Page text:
Seattle sleuth Leo Waterman assembles a truly motley crew--not only his familiar down-at-the-heels "boys" but also a perverted forger, a crippled wireman, a high-priced call girl, a gay burglar, and a couple of legbreakers--to get to the bottom of what happened to a friend in Stevens Falls, Washington. The friend bought a prime piece of property along a premier salmon and steelhead stream to pursue his dream of operating a fishing camp, only to wind up burned beyond recognition in a suspicious car accident that the authorities insist on calling suicide. Waterman and his longtime girlfriend, Rebecca, very nearly meet a similar end before Waterman calls in his reinforcements and declares war on the town's corrupt officials. The sixth of Ford's Leo Waterman mysteries has all of the enticements of its predecessors: intricate plotting, wonderfully specific locales, and a wealth of wisecracks from one of the most engaging private eyes in all of mysterydom. Ford fans will not be disappointed. --Dennis Dodge


Publisher's Weekly Review

Lots of smooth, wiseacre talk powers this agreeable caper past two major shortcomings: a near-overpowering intro section and a woefully underdeveloped big-scam ending that falls seriously flat. Freelance sleuth Leo Waterman memorably rescues a teenage girl from the Seattle streets, then heads deeper into the state of Washington to hang out with J.D. Springer, a fisherman pal. J.D. and his family have bought a place close to Native American land. He's made several enemies among the surly locals by denying them all fishing, hunting and boating rights. Soon J.D. is a charred corpse at the bottom of a hill, his cabin is burned out and his family has fled. Leo's initial inquiries lead to a car crash and copious injuries to both himself and Rebecca, his forensic pathologist girlfriend. All but abandoned by the more sensible Rebecca, Leo assembles a ragtag collection of career criminals for a projected megascam to root out the villains. The scam is barely under way before Leo incurs the wrath of the local cops and embarks on a romance with a wealthy local woman. Kindhearted, street smart and fast-mouthed, Leo possesses more than enough panache and personality to carry this slick yet slight work. (Feb.) (c) Copyright PWxyz, LLC. All rights reserved


Library Journal Review

Seattle private investigator Leo Waterman travels with girlfriend Rebecca to a friend's place in the Pacific Northwest rainforest. Unfortunately for the friend, local residents become murderously angry over his no-trespassing signs. A solidly entertaining series addition. (c) Copyright 2010. Library Journals LLC, a wholly owned subsidiary of Media Source, Inc. No redistribution permitted.


Excerpts

Excerpts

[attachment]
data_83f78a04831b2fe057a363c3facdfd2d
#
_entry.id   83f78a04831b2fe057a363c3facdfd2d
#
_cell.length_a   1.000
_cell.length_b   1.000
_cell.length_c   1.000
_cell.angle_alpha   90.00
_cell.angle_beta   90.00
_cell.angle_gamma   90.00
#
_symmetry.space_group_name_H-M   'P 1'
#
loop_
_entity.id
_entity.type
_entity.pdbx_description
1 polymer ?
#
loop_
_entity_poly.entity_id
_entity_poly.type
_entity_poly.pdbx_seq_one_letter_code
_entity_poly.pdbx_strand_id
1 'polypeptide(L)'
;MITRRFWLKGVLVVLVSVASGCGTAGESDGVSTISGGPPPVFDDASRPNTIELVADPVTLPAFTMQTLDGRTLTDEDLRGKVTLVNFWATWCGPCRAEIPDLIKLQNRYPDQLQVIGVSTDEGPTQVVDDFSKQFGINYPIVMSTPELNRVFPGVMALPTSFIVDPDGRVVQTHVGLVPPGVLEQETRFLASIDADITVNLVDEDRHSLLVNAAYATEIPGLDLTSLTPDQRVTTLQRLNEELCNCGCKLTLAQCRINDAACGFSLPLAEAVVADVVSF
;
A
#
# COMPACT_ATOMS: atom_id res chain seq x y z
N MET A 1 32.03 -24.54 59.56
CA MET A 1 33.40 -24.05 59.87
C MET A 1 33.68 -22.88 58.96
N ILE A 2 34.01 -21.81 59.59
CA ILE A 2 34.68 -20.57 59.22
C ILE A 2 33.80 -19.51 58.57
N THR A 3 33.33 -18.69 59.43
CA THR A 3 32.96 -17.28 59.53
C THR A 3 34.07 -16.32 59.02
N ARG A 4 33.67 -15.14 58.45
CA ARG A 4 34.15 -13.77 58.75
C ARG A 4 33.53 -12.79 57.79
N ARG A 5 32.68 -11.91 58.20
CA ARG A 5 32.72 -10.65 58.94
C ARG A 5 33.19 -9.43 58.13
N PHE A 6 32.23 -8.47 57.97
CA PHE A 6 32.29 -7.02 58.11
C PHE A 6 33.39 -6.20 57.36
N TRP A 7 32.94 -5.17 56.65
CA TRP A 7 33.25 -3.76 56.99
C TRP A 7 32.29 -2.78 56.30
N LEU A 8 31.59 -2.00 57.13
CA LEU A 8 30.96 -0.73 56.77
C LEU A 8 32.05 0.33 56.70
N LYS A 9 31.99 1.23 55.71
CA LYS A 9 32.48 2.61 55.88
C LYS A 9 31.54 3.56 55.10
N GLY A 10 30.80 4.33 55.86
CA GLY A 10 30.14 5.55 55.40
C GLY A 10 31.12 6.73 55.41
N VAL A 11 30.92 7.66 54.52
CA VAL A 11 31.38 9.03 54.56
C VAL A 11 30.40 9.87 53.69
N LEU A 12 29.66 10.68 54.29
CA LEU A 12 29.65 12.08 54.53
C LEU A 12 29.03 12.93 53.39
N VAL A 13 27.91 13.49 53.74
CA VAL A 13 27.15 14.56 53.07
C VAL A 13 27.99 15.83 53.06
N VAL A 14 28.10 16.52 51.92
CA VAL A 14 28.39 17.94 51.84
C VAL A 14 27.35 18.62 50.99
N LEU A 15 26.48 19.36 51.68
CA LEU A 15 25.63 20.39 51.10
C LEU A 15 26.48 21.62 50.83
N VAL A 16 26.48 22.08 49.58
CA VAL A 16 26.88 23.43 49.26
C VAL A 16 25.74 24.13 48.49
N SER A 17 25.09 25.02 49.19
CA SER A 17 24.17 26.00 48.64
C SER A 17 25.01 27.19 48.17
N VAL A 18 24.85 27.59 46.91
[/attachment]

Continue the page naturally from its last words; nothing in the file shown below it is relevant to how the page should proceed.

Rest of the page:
The Deader the Better A Leo Waterman Mystery Chapter One Nowadays, he was just a pimp with a limp. A wiry specimen with a head too big for his body and a string of two dozen call girls he ran out of a limousine service in south Seattle. The girls called him Baby G, but I remembered a time when he was plain old Tyrone Gill, a playground legend who could take you off the dribble and stick it in the hole with the best of them. The Rocket Man, we'd called him ... after that old Elton John song. That was back before he made what he now liked to call "a series of unfortunate self-medication choices." Back before a rival procurer tried to amputate his foot in a Belltown alley. Back before a lot of things. For both of us. "Gonna call it Ho-Fest Two Thousand." He nudged me hard in the ribs. "Can you see it, man? The tents. The banners. The food stands." "Food stands?" I caught his feigned astonishment from the comer of my eye. "Man do not live by pussy alone," he said gravely. When I reckoned how he might be right, he went on. "Culturally coordinated, too, my man." "How's that?" "You know, man, like we got one tent set up for the regular trade. Missionary position types. Right next store we got some comfort food. Strictly meat and potatoes. Grits and gravy. That kinda shit." "Oh?" He cut a swath with his hand. "'Cross the way we got the Greek tent. You know ... for the backwards types." I pulled one hand from the wheel and held it up. "No. No. Let me guess. Dolmas, kabobs, and rice pilaf." He grinned and nudged me again. His big head bobbed up and down like one of those spring-loaded dolls. "I knew you was a man of vision, Leo." Vision was precisely what I didn't have. The Explorer needed new wipers. Despite slapping back and forth at breakneck speed, the worn blades merely flattened the intermittent rain across the glass, smearing the muck into pulsating blobs of form and color that reminded me of long-ago light shows and psychedelic drugs. The unwanted memory tightened my lower jaw and sent a shiver sliding down my spine. I clapped my free hand back onto the wheel and scrunched down in the seat, peering out at the thick traffic through a small, unsullied crescent of glass at the bottom of the windshield. Baby G snapped me back. "That's why you got to help me out wid this," he said. "Ain't nobody else could do it but you, man." I shook my head. "You got to get real here, G. No way anybody is going to give you a city permit to stage..." I looked over at him. "What did you say you wanted to call it?" He wore a blue silk suit. Three-piece. Tailored to him like it was made of iron. And a bright yellow tie. "Ho-Fest Two Thousand," he said. "Not gonna happen in any city park, man. No point even talking about it." As G opened his mouth to protest, I leveled him with the coupe de grace. "Even my old man couldn't have pulled that shit off," I said. He recognized this as a serious rejoinder, indeed. His face clouded. He closed his mouth so hard he looked like a large-mouth bass and then began staring sullenly out through the windshield. My old man had parlayed an early career as a union thug into eleven terms on the Seattle City Council. In the course of his storied thirty-year career of public service, Wild Bill Waterman had tilled previously unimagined ground in the fertile fields of influence peddling, insider trading and familial hiring preferences. When I turned forty-five, I was in line to inherit a bundle of ill-gotten downtown real estate, and to this day, twenty-five years after my father's death, nearly every city department is still being run by somebody related to me either by blood or by marriage. That's how come G had spent the ride from downtown filling my ear with his nonsense about wanting me to use my connections to help him get a permit to use Discovery Park for some kind of a superbowl of suction. Mostly, though, he was just talking to hear himself talk. He was nervous about our errand tonight, He wasn't letting on, but I could tell. Those huge hands were twitchy. "There's Darlene," she said. First time she'd spoken. G had introduced her as Narva. The professional makeup job made it hard to tell, but I made her to be about thirty. Better than six feet, light green contact lenses, short blond hair, smooth and curled under. Impeccable in a blue microfiber raincoat, she sat in the center of the backseat, her perfect face as smooth and unmoving as a figurine's. If I hadn't known better, I'd have made her for a corporate type. Big-time Ivy League. Stocks and bonds. Maybe a junior partner attorney. Never for a hooker. No way. Up ahead on the right, wedged between Watson's Plumbing Supply and a boarded-up beauty college, the Pine Tree Diner lurked in its own shadows, like one of those Edward Hopper paintings. At once welcoming and onerous, a classic silver diner, back before they added on and became "family restaurants." From a distance, the rounded silver edges and the solid band of light along the front facade made it look like a jukebox buried to its neck in asphalt. I moved the Explorer into the right lane. Just as you'd never make Narva for a whore, you'd never make Darlene for anything else. The girl had the look down. Texas teased hair, a white fur bolero jacket over what appeared to be a red rubber dress. Knee-high white boots that laced up the side. The Deader the Better A Leo Waterman Mystery . Copyright © by G.M. Ford. Reprinted by permission of HarperCollins Publishers, Inc. All rights reserved. Available now wherever books are sold. Excerpted from The Deader the Better by G. M. Ford All rights reserved by the original copyright owners. Excerpts are provided for display purposes only and may not be reproduced, reprinted or distributed without the written permission of the publisher.